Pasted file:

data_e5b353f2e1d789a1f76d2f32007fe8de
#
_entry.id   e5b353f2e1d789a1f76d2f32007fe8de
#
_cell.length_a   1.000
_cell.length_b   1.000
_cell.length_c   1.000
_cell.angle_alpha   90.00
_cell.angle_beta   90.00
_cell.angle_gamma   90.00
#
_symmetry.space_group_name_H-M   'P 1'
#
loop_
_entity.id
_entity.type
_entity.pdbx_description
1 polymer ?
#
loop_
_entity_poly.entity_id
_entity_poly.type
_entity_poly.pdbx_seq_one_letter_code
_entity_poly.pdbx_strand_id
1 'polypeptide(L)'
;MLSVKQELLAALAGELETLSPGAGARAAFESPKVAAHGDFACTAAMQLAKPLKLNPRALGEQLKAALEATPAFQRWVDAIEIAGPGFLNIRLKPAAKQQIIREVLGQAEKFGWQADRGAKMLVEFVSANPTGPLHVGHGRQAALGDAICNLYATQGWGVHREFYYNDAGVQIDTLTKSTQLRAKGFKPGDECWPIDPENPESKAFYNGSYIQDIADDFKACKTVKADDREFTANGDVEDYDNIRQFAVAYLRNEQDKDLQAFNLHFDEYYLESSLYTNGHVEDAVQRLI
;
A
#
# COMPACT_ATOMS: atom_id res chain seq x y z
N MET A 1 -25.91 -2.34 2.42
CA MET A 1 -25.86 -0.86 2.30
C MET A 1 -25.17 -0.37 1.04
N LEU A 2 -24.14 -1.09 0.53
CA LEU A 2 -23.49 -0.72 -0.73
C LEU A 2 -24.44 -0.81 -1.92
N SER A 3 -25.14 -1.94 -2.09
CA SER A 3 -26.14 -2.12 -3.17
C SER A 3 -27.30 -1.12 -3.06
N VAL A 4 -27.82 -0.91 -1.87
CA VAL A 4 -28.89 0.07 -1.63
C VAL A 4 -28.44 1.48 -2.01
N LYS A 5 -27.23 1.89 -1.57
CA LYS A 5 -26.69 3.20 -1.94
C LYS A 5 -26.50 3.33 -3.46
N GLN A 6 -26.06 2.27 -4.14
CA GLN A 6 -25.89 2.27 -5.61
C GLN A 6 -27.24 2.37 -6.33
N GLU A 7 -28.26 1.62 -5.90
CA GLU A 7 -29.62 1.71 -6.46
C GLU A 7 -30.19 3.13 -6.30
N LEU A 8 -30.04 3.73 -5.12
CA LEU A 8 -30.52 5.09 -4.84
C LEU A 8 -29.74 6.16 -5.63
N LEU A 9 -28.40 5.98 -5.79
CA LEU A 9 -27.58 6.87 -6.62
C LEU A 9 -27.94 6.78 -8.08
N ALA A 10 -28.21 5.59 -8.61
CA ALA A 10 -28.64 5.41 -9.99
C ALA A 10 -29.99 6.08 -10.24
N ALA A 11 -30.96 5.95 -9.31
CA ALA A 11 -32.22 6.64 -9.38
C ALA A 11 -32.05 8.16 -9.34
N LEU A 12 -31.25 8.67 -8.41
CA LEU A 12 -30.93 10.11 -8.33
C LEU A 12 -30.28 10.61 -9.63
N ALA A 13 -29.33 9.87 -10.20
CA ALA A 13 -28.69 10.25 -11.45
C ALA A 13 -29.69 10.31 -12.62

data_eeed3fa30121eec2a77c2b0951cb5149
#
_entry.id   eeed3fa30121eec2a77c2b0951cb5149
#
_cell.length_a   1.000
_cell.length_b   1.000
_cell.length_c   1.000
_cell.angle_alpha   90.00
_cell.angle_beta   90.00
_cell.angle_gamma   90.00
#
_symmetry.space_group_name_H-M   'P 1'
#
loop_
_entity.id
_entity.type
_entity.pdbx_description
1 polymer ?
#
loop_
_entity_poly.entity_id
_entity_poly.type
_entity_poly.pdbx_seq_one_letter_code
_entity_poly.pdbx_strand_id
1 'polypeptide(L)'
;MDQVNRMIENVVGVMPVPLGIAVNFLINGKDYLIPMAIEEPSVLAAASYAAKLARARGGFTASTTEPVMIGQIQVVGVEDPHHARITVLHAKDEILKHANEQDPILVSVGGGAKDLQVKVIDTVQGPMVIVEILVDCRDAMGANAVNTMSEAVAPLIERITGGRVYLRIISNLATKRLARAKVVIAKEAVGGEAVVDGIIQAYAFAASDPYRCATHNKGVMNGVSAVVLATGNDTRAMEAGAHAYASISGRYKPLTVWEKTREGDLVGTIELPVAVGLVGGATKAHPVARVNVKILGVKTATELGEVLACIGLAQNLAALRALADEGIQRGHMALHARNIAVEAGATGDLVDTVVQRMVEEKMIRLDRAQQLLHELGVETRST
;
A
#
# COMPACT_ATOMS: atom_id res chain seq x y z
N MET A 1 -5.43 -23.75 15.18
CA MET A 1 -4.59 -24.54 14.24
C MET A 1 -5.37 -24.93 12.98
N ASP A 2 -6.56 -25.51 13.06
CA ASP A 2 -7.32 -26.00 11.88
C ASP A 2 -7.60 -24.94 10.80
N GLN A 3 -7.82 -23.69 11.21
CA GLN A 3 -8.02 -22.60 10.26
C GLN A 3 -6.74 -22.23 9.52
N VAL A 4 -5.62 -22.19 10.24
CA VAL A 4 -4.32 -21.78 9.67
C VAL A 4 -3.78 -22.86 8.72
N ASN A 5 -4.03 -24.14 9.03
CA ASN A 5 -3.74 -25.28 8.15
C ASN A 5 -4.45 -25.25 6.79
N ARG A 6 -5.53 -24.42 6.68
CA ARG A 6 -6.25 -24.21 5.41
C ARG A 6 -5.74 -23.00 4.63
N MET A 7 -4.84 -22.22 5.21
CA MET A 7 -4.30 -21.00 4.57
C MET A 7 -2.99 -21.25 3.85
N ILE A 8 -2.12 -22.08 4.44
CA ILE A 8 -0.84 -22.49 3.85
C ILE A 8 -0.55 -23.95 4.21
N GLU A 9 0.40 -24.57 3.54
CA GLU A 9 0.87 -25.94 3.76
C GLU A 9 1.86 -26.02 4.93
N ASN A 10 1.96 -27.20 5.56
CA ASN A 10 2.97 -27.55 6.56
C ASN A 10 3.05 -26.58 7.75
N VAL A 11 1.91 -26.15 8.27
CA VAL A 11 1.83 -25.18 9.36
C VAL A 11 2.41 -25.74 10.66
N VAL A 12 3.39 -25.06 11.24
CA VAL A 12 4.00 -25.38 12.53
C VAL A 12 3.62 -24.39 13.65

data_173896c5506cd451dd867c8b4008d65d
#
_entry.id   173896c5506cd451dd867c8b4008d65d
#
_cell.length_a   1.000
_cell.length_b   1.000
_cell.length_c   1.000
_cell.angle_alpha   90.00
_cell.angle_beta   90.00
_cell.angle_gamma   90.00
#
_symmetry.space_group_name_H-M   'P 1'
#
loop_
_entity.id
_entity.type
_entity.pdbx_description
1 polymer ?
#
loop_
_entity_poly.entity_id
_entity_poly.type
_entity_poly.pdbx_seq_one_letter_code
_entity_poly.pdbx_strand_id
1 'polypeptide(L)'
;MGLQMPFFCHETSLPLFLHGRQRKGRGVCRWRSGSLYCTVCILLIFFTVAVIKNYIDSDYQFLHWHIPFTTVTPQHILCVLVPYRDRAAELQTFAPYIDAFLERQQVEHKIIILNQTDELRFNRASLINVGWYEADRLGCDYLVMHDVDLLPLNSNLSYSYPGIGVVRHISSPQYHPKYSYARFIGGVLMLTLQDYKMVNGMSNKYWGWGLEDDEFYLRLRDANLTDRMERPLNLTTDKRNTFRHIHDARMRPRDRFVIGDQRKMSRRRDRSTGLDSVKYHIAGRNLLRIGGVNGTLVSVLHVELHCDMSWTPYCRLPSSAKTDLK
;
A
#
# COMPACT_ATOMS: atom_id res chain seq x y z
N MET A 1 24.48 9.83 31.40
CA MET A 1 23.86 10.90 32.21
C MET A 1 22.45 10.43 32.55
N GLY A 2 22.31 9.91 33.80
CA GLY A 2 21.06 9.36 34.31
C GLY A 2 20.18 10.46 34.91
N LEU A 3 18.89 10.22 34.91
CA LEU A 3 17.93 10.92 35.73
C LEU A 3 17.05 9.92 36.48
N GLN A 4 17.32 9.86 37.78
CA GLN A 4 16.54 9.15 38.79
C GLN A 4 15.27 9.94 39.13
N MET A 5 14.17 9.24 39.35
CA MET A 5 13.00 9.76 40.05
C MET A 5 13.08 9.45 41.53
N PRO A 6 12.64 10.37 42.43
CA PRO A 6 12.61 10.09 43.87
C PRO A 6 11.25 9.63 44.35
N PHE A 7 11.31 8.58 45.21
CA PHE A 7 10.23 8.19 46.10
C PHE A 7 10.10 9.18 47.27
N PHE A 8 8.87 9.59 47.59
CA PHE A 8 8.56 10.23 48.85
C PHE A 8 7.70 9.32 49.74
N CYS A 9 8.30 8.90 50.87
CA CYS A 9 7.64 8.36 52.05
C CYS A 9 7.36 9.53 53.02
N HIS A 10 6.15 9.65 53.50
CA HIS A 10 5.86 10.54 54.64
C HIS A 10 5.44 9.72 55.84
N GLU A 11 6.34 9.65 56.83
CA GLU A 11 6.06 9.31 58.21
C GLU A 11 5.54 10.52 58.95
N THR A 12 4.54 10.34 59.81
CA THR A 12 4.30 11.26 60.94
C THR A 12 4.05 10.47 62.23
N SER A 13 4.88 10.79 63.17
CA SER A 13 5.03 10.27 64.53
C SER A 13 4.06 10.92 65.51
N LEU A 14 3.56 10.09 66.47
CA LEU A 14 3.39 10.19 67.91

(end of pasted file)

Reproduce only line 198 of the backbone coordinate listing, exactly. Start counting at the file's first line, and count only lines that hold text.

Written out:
C GLU A 11 5.54 10.52 58.95